Three Polish regions voted on Monday to scrap resolutions, first passed in 2019, that declared them free of “LGBT ideology”, The BBC reports.
It comes after the European Commission threatened to pull funding.
Almost 100 other regions passed similar anti-LGBT resolutions that year, drawing ire from the EU, which said it violated discrimination laws.
The European Commission later urged five large regions to scrap them. If they were kept in place, the commission threatened to block up to €126m in funding for their local governments.
In response, Podkarpackie, Lubelskie and Malopolskie cancelled their declarations on Monday, following the lead of another region, Swietokrzyskie, which did so last week.
Poland’s justice minister has said financial pressure from the commission amounted to “blackmail”.
Same-sex relationships are not legally recognised in Poland, and the country already bans same-sex couples from adopting children.
European authorities have hit back at the erosion of LGBT rights in Poland, saying that they violate EU discrimination laws.
While the resolutions were essentially symbolic and unenforceable, they have provided fresh ammunition in Poland’s increasingly bitter culture war.
The resolutions have been supported by Poland’s ruling right-wing Law and Justice party, and local authorities have said they are intended to protect heterosexual family values.
In Malopolskie, after a debate, councillors voted in favour of an alternative resolution to “oppose any discrimination against anyone for any reason”, according to the Polish Press Agency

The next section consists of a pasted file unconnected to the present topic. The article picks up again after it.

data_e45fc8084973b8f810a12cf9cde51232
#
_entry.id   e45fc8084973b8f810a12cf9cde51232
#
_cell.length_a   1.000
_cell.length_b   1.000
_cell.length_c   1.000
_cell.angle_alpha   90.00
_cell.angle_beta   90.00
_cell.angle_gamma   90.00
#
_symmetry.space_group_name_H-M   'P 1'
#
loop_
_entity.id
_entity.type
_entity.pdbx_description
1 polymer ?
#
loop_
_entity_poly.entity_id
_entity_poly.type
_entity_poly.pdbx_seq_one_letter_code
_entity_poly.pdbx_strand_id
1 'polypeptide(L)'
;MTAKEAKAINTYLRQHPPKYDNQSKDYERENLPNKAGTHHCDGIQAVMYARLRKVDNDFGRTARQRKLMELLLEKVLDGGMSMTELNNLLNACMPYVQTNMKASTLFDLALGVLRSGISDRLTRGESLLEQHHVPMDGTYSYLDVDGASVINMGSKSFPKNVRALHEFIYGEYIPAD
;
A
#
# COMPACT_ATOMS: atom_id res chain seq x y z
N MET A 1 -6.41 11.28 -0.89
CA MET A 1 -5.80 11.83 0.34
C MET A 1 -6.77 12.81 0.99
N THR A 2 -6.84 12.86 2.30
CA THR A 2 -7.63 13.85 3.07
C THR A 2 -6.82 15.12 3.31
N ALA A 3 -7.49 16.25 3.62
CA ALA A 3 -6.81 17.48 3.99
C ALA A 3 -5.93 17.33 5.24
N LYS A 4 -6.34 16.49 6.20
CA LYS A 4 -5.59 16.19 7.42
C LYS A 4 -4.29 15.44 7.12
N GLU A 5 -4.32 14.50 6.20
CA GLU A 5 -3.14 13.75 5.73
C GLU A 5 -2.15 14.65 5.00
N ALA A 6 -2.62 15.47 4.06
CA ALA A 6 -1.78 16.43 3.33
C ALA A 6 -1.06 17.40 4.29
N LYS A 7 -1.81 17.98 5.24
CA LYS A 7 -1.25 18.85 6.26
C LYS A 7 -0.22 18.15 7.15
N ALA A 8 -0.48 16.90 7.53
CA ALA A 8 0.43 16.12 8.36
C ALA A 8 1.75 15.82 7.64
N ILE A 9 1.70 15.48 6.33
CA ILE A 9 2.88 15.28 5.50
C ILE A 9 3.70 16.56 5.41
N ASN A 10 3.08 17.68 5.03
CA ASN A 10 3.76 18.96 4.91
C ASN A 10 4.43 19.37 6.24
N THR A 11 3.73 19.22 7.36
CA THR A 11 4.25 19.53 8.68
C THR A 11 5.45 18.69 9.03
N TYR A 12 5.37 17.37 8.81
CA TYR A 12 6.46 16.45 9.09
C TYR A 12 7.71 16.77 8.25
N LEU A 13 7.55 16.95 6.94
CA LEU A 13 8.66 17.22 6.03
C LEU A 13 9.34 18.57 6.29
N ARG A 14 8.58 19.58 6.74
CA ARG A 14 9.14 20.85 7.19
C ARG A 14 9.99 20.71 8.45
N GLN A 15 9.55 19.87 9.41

The resolution also declared support for “every Malopolskie family, because that is the foundation of the social system of the state state”.
Bart Staszewski, a Polish LGBT activist, told the BBC that while the repeals were a positive step, more action is needed.
“Politicians are playing with us. I mean they don’t want to revoke the whole resolution, they just want to replace it with another one,” said Mr Staszewski.
“We have heard many disgusting things during this debate,” he added. “It’s clear for me that’s it’s not enough, that we still need to fight.”
Last year Ursula von der Leyen, president of the European Commission, said these areas were “humanity-free zones” and had “no place in our union”.
The European Parliament voted in March to declare the whole EU an “LGBTIQ Freedom Zone”. In July, the commission also announced legal action against Poland and Hungary for alleged violations of LGBT rights.
Polish Justice Minister Zbigniew Ziobro said his Law and Justice party was against Monday’s regional repeals, and called pressure from the EU “an attack on Poland and local governments.”
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